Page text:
From committee to community
Nobody likes a committee, except maybe a camel. So when SPJ leadership asked the Freelance Committee to think about becoming a community, we threw off our chains and reveled.
Perhaps not. We are still a committee, after all. We did what committees do: discussed the pros and cons and took a vote. We decided to make the transition. That process starts in earnest at the Excellence in Journalism Conference, when the traditional one-hour freelance committee meeting will become a two-hour discussion of how to make this transition from committee to community effective, and perhaps a model for other SPJ committees that want to make a similar transition (there are other SPJ committees considering the same transition).
An SPJ community will share many things with SPJ’s chapters. Communities will:
• Elect officers.
• Have the ability to maintain bank accounts.
• Have the ability to conduct programs regionally, nationally or online.
• Have the option to charge dues.
• Generate resources that are specific to their audience, such as training
• Have communications vehicles that allow them to share information/content materials, networking opportunities, and member news with themselves and the larger SPJ/journalism audience, such as websites and electronic newsletters.
What communities won’t have are direct geographic ties. That’s already true of the Freelance Committee. Moving to a community structure should make our workings more transparent and also more able to engage with SPJ’s freelance membership. We hope it will make SPJ a more vibrant and useful organization for its freelance members.
We would like feedback on what SPJ’s freelance community might look like. If you’re in Anaheim for EIJ 2013, come to the meeting on Sunday, Aug. 25, from 1 p.m. until 3 p.m. If you aren’t able to be there, post a comment, or send an email to a committee member. If you’re reading this after August 25, you can still make comments or send e-mails. We are just starting this process. The SPJ board of directors will have to approve our plan, and that won’t happen until its meeting in April 2014.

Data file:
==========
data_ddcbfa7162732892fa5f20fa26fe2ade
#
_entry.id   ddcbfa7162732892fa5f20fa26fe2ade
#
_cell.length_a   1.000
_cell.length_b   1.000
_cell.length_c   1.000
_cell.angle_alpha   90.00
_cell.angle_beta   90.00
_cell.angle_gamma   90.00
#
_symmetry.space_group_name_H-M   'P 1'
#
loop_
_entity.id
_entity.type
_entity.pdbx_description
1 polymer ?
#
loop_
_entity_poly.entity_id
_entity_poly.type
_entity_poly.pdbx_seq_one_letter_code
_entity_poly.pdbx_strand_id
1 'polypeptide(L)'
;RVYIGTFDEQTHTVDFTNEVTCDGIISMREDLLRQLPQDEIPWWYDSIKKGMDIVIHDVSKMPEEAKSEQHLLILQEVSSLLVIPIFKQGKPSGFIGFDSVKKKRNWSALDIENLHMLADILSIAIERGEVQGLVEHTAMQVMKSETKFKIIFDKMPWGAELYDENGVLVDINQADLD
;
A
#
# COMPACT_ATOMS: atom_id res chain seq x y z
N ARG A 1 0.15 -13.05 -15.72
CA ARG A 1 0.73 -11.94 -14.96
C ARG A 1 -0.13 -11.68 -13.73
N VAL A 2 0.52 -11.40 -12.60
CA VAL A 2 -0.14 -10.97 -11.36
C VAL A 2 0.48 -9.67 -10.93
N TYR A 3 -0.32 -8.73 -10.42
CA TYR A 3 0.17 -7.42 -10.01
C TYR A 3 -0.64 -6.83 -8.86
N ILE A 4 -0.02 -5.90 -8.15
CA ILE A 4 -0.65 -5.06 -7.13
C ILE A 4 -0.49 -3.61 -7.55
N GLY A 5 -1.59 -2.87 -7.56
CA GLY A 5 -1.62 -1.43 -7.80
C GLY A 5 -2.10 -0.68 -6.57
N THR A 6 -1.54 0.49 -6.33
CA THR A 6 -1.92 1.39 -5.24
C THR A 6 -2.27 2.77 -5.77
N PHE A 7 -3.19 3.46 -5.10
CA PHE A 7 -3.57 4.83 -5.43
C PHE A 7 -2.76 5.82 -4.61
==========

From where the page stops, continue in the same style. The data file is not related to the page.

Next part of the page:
Before then, we need to do some things like attract 20 supporters from within SPJ’s membership, and set our priorities.
For priority-setting, below is the wish list the freelance committee put together for a freelance community.
• A discussion forum that will support multiple threads/topics.
• The option for email discussion groups/alerts.
• The ability to support an SPJ freelance newsletter
• Support for a jobs board.
• The ability to highlight a freelancer or freelance regions.
• The possibility of supporting a syndication service.
• Support for Google Hangouts.
• Support uploading of recent work or recent pieces (more than the three we have now).
• Ability to have an SPJ page include Twitter/etc. feeds
• Ability to stream SPJ Freelance twitter on our main community page
• SPJ freelance awards competition.
Tell us what you like, what you can live without and what’s missing.
SPJ Freelance Committee Chair (for now)
Unfettered access to those in power, a push for government transparency and a vigorous defense of the First Amendment are perhaps more important now than ever before. Join us as we fight for the public’s right to know as an SPJ Supporter. Or, if you’re a journalist, we welcome you to stand with us as a Professional, Student or Retired Member.